Coral reefs are growing more slowly now than they did hundreds of years ago, and we have now learned part of the blame lies with carbon dioxide emissions. The news demonstrates something scientists have long suspected, but struggled to prove, and suggests the future for coral reefs is dire.
Some of the carbon dioxide released from burning fossil fuels or cutting down forests is absorbed by the oceans. This has slowed temperature rise, but makes sea water more acidic (or, technically, less alkaline). Since corals can only produce the calcium carbonate they need to form reefs in alkaline conditions, sufficient carbon dioxide will end coral growth, and eventually dissolve reefs.
However, marine biologists have been unsure how high carbon dioxide concentrations have to get before coral reefs stop growing. According to a new study in Nature, the answer is that, while growth continues, it is already slower than it was before the Industrial Revolution started large-scale carbon emissions.
There is plenty of evidence that coral organisms are doing less calcifying today than in the past. Professor Ken Caldeira of Stanford University has shown a 40 percent decrease between the mid-70s and 2008 to 2009. However, with abundant other stress factors, including pollution, overfishing and global warming itself, past work couldn't pin the blame on acidification.
Now, however, Caldeira has contributed to a study that demonstrates acidification is already part of the problem. The researchers made use of the natural laboratory at One Tree Island, part of the Great Barrier Reef.
Part of the 25 meter by 30 meter (80 foot by 100 foot) reef at One Tree Island used for the study. Kennedy Wolfe
University of Sydney Ph.D. student Kennedy Wolfe told IFLScience: “At low tide the lagoon forms a natural pool, where water trickles over the reef.” This gave team members the opportunity to control the pH level inside the pool, at least for a short time until the tide changed, bringing water from the open ocean.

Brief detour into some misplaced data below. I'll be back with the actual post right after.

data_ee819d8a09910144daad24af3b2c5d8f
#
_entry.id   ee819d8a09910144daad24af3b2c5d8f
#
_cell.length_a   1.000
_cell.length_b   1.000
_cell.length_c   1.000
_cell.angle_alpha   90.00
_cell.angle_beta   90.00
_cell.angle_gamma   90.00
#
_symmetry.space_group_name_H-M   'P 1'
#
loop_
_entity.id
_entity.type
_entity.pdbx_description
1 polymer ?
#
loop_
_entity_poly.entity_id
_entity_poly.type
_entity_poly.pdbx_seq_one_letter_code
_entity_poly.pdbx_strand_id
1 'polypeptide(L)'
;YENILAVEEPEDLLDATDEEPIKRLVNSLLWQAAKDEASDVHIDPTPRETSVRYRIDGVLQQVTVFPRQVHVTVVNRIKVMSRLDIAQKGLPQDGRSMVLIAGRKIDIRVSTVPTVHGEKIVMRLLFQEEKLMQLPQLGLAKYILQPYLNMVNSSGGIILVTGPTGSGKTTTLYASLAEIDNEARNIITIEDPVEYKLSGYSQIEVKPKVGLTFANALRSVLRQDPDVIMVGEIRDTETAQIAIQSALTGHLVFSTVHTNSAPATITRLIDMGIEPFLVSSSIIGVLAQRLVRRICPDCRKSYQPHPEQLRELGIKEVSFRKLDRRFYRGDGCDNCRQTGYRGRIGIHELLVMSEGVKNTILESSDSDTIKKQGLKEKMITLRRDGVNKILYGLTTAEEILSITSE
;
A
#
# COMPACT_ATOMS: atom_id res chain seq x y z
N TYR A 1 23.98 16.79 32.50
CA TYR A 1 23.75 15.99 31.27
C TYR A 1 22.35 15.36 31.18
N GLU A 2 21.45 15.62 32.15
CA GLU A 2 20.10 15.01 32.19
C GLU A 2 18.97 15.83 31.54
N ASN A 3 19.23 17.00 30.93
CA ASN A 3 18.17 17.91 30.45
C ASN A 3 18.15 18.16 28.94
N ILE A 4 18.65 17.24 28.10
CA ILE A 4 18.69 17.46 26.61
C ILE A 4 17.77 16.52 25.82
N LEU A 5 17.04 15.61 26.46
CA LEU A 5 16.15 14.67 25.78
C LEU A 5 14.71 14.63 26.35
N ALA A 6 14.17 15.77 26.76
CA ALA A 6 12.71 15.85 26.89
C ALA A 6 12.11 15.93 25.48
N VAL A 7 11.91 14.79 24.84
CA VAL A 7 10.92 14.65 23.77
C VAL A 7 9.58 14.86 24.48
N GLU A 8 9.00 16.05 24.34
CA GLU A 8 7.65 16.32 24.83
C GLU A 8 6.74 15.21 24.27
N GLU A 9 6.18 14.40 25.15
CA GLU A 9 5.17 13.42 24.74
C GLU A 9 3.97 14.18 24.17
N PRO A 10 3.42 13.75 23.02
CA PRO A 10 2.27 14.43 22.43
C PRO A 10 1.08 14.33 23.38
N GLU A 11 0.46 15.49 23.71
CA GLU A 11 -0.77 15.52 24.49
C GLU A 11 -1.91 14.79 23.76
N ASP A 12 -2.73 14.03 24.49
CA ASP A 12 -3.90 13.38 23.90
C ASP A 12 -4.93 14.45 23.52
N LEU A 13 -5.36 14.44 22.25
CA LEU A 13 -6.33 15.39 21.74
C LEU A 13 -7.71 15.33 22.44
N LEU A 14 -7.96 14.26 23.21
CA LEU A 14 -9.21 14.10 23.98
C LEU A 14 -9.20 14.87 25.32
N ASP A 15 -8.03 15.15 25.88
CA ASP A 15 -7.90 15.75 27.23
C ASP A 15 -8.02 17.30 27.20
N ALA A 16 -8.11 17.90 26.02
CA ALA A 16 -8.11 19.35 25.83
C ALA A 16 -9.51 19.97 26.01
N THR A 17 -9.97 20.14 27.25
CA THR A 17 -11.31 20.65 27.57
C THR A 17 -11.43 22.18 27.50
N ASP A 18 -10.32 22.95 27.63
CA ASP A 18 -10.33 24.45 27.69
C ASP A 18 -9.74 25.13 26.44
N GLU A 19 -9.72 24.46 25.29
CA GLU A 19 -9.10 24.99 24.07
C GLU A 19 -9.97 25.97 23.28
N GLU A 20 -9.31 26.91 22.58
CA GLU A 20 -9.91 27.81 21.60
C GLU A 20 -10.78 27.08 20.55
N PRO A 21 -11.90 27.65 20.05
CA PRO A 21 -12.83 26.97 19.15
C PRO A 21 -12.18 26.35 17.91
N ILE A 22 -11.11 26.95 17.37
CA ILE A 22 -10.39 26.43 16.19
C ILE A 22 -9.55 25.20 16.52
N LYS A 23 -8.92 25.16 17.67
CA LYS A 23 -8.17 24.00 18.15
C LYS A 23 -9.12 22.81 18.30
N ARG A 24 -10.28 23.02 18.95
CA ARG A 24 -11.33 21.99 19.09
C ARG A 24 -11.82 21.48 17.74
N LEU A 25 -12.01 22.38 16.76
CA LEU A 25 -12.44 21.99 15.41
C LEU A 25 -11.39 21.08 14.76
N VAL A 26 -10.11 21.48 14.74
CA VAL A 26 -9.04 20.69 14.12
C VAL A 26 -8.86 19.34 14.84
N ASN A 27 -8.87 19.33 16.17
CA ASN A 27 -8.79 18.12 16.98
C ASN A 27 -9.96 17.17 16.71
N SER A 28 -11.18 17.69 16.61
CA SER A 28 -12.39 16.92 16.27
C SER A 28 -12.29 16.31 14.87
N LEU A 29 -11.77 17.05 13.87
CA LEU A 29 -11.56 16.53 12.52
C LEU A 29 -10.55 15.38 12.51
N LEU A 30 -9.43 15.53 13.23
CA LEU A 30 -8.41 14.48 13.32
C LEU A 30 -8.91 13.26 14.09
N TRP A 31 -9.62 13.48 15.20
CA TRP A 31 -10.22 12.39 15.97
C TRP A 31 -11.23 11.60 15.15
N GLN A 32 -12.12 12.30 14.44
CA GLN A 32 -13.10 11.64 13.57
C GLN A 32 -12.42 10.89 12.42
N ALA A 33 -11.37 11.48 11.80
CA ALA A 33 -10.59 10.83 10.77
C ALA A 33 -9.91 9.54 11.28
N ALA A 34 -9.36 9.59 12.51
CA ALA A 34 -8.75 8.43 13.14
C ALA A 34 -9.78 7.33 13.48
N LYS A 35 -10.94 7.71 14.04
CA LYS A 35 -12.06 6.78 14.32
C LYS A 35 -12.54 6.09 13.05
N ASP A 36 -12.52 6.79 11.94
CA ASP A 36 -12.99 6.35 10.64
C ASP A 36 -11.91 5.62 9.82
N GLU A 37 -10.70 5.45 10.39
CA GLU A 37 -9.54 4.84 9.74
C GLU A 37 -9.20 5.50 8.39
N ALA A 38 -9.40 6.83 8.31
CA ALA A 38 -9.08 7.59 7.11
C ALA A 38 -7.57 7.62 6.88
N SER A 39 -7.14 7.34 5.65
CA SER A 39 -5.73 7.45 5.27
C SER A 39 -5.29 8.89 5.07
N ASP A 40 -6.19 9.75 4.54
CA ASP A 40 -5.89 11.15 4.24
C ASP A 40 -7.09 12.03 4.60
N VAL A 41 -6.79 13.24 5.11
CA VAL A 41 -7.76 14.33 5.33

Wolfe and Caldeira added sodium hydroxide and a colored dye to a 15,000-liter (4,000-gallon) tank and submerged the tank. Wolfe told IFLScience that, “We could watch the [dyed] water run over the reef.” The team then measured nutrient concentrations within the lagoon to determine rates of photosynthesis and calcification.
When the sodium hydroxide returned the water to pre-Industrial Revolution pH levels, calcification rates rose 7 percent compared to the same experiment conducted with unaltered sea water.
Team members surround the tank filled with dilute sodium hydroxide and dye. University of Sydney
“Our work provides the first strong evidence from experiments on a natural ecosystem that ocean acidification is already slowing coral reef growth,” co-author Dr. Rebecca Albright from Stanford said in a statement.
“The only real, lasting way to protect coral reefs is to make deep cuts in our carbon dioxide emissions,” Caldeira added.
Coral reefs house 25 percent of marine species and are vitally important as a food source, for tourism and to protect the land from storms and tsunamis.
The work was published the day after a paper in Nature Communications indicated that the southern part of the Great Barrier Reef is even more vulnerable to acidification than previously anticipated.